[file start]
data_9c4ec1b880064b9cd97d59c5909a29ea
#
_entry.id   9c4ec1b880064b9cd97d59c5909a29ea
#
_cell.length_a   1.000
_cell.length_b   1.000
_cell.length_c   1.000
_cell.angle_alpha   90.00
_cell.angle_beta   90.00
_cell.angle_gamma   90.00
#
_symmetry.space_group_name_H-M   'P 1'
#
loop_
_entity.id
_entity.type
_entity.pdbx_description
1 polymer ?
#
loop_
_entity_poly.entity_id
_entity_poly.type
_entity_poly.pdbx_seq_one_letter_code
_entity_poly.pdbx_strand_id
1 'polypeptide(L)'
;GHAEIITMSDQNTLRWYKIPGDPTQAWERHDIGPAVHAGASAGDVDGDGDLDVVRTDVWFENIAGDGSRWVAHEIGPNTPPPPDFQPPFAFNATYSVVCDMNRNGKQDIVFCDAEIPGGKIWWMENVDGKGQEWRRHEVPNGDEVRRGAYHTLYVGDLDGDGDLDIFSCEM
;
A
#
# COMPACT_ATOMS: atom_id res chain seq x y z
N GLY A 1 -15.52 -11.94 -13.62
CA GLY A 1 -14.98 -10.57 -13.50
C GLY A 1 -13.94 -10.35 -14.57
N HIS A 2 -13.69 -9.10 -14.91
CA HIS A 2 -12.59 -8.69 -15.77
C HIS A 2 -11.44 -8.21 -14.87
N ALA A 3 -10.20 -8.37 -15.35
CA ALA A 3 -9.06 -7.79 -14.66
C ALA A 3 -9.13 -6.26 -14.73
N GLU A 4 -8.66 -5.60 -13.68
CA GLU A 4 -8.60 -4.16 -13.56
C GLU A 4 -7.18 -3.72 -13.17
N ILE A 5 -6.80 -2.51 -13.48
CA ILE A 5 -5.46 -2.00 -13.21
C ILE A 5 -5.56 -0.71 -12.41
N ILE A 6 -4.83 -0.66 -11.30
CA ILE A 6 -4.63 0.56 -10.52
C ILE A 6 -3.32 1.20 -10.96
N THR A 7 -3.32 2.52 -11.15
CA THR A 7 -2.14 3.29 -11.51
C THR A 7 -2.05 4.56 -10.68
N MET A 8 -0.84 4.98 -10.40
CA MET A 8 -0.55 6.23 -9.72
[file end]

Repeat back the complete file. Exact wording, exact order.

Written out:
data_9c4ec1b880064b9cd97d59c5909a29ea
#
_entry.id   9c4ec1b880064b9cd97d59c5909a29ea
#
_cell.length_a   1.000
_cell.length_b   1.000
_cell.length_c   1.000
_cell.angle_alpha   90.00
_cell.angle_beta   90.00
_cell.angle_gamma   90.00
#
_symmetry.space_group_name_H-M   'P 1'
#
loop_
_entity.id
_entity.type
_entity.pdbx_description
1 polymer ?
#
loop_
_entity_poly.entity_id
_entity_poly.type
_entity_poly.pdbx_seq_one_letter_code
_entity_poly.pdbx_strand_id
1 'polypeptide(L)'
;GHAEIITMSDQNTLRWYKIPGDPTQAWERHDIGPAVHAGASAGDVDGDGDLDVVRTDVWFENIAGDGSRWVAHEIGPNTPPPPDFQPPFAFNATYSVVCDMNRNGKQDIVFCDAEIPGGKIWWMENVDGKGQEWRRHEVPNGDEVRRGAYHTLYVGDLDGDGDLDIFSCEM
;
A
#
# COMPACT_ATOMS: atom_id res chain seq x y z
N GLY A 1 -15.52 -11.94 -13.62
CA GLY A 1 -14.98 -10.57 -13.50
C GLY A 1 -13.94 -10.35 -14.57
N HIS A 2 -13.69 -9.10 -14.91
CA HIS A 2 -12.59 -8.69 -15.77
C HIS A 2 -11.44 -8.21 -14.87
N ALA A 3 -10.20 -8.37 -15.35
CA ALA A 3 -9.06 -7.79 -14.66
C ALA A 3 -9.13 -6.26 -14.73
N GLU A 4 -8.66 -5.60 -13.68
CA GLU A 4 -8.60 -4.16 -13.56
C GLU A 4 -7.18 -3.72 -13.17
N ILE A 5 -6.80 -2.51 -13.48
CA ILE A 5 -5.46 -2.00 -13.21
C ILE A 5 -5.56 -0.71 -12.41
N ILE A 6 -4.83 -0.66 -11.30
CA ILE A 6 -4.63 0.56 -10.52
C ILE A 6 -3.32 1.20 -10.96
N THR A 7 -3.32 2.52 -11.15
CA THR A 7 -2.14 3.29 -11.51
C THR A 7 -2.05 4.56 -10.68
N MET A 8 -0.84 4.98 -10.40
CA MET A 8 -0.55 6.23 -9.72